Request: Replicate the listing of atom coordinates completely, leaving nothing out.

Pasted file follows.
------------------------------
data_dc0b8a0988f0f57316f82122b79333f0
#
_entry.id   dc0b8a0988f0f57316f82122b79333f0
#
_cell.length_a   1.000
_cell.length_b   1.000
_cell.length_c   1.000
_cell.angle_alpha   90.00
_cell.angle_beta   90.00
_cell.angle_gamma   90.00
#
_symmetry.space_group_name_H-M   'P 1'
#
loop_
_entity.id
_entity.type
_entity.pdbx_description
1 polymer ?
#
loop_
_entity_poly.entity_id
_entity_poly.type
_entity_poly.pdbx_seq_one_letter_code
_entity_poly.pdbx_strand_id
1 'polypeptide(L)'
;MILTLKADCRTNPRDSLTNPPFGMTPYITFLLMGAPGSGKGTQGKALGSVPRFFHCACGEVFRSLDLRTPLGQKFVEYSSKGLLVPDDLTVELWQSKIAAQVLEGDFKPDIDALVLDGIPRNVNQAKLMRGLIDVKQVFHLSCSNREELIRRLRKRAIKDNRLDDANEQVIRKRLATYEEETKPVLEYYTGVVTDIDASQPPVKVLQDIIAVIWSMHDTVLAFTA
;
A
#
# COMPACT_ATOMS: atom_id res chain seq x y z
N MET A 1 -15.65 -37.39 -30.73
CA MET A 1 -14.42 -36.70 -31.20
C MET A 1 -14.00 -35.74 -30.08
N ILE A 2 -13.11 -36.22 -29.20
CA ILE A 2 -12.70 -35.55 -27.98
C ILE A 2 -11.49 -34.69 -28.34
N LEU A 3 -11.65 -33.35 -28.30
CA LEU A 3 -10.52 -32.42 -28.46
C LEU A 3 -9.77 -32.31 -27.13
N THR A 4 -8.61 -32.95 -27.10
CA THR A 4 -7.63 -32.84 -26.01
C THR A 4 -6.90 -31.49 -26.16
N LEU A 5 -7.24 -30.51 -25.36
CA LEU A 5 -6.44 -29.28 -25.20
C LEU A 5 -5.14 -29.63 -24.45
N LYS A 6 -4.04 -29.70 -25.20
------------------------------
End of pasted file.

data_dc0b8a0988f0f57316f82122b79333f0
#
_entry.id   dc0b8a0988f0f57316f82122b79333f0
#
_cell.length_a   1.000
_cell.length_b   1.000
_cell.length_c   1.000
_cell.angle_alpha   90.00
_cell.angle_beta   90.00
_cell.angle_gamma   90.00
#
_symmetry.space_group_name_H-M   'P 1'
#
loop_
_entity.id
_entity.type
_entity.pdbx_description
1 polymer ?
#
loop_
_entity_poly.entity_id
_entity_poly.type
_entity_poly.pdbx_seq_one_letter_code
_entity_poly.pdbx_strand_id
1 'polypeptide(L)'
;MILTLKADCRTNPRDSLTNPPFGMTPYITFLLMGAPGSGKGTQGKALGSVPRFFHCACGEVFRSLDLRTPLGQKFVEYSSKGLLVPDDLTVELWQSKIAAQVLEGDFKPDIDALVLDGIPRNVNQAKLMRGLIDVKQVFHLSCSNREELIRRLRKRAIKDNRLDDANEQVIRKRLATYEEETKPVLEYYTGVVTDIDASQPPVKVLQDIIAVIWSMHDTVLAFTA
;
A
#
# COMPACT_ATOMS: atom_id res chain seq x y z
N MET A 1 -15.65 -37.39 -30.73
CA MET A 1 -14.42 -36.70 -31.20
C MET A 1 -14.00 -35.74 -30.08
N ILE A 2 -13.11 -36.22 -29.20
CA ILE A 2 -12.70 -35.55 -27.98
C ILE A 2 -11.49 -34.69 -28.34
N LEU A 3 -11.65 -33.35 -28.30
CA LEU A 3 -10.52 -32.42 -28.46
C LEU A 3 -9.77 -32.31 -27.13
N THR A 4 -8.61 -32.95 -27.10
CA THR A 4 -7.63 -32.84 -26.01
C THR A 4 -6.90 -31.49 -26.16
N LEU A 5 -7.24 -30.51 -25.36
CA LEU A 5 -6.44 -29.28 -25.20
C LEU A 5 -5.14 -29.63 -24.45
N LYS A 6 -4.04 -29.70 -25.20